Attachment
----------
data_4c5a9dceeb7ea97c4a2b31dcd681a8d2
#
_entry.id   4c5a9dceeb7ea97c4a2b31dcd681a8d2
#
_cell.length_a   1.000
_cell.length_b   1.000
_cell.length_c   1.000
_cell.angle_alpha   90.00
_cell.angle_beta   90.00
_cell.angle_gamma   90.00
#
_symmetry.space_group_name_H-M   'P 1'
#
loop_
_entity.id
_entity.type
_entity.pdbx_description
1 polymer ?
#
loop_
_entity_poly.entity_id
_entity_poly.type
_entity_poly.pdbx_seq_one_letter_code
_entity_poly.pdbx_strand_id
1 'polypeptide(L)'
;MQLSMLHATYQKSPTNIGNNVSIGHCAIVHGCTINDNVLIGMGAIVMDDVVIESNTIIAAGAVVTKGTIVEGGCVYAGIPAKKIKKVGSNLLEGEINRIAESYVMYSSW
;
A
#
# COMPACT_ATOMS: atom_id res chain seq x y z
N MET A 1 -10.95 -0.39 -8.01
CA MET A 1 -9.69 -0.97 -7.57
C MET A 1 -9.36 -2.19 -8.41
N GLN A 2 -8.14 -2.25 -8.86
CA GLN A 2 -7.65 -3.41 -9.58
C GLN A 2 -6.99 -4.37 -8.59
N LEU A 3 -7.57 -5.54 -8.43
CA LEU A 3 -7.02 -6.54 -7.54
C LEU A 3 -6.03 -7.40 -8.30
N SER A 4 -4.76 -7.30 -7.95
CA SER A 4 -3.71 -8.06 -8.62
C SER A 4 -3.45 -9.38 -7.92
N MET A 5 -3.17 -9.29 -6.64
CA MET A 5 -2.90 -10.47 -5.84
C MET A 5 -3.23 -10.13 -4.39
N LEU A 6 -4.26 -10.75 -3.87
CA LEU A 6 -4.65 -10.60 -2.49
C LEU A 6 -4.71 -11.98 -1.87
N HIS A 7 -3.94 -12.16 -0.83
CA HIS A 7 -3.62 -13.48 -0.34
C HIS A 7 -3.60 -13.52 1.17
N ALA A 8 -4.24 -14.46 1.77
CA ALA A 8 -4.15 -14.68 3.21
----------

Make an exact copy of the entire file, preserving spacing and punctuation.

data_4c5a9dceeb7ea97c4a2b31dcd681a8d2
#
_entry.id   4c5a9dceeb7ea97c4a2b31dcd681a8d2
#
_cell.length_a   1.000
_cell.length_b   1.000
_cell.length_c   1.000
_cell.angle_alpha   90.00
_cell.angle_beta   90.00
_cell.angle_gamma   90.00
#
_symmetry.space_group_name_H-M   'P 1'
#
loop_
_entity.id
_entity.type
_entity.pdbx_description
1 polymer ?
#
loop_
_entity_poly.entity_id
_entity_poly.type
_entity_poly.pdbx_seq_one_letter_code
_entity_poly.pdbx_strand_id
1 'polypeptide(L)'
;MQLSMLHATYQKSPTNIGNNVSIGHCAIVHGCTINDNVLIGMGAIVMDDVVIESNTIIAAGAVVTKGTIVEGGCVYAGIPAKKIKKVGSNLLEGEINRIAESYVMYSSW
;
A
#
# COMPACT_ATOMS: atom_id res chain seq x y z
N MET A 1 -10.95 -0.39 -8.01
CA MET A 1 -9.69 -0.97 -7.57
C MET A 1 -9.36 -2.19 -8.41
N GLN A 2 -8.14 -2.25 -8.86
CA GLN A 2 -7.65 -3.41 -9.58
C GLN A 2 -6.99 -4.37 -8.59
N LEU A 3 -7.57 -5.54 -8.43
CA LEU A 3 -7.02 -6.54 -7.54
C LEU A 3 -6.03 -7.40 -8.30
N SER A 4 -4.76 -7.30 -7.95
CA SER A 4 -3.71 -8.06 -8.62
C SER A 4 -3.45 -9.38 -7.92
N MET A 5 -3.17 -9.29 -6.64
CA MET A 5 -2.90 -10.47 -5.84
C MET A 5 -3.23 -10.13 -4.39
N LEU A 6 -4.26 -10.75 -3.87
CA LEU A 6 -4.65 -10.60 -2.49
C LEU A 6 -4.71 -11.98 -1.87
N HIS A 7 -3.94 -12.16 -0.83
CA HIS A 7 -3.62 -13.48 -0.34
C HIS A 7 -3.60 -13.52 1.17
N ALA A 8 -4.24 -14.46 1.77
CA ALA A 8 -4.15 -14.68 3.21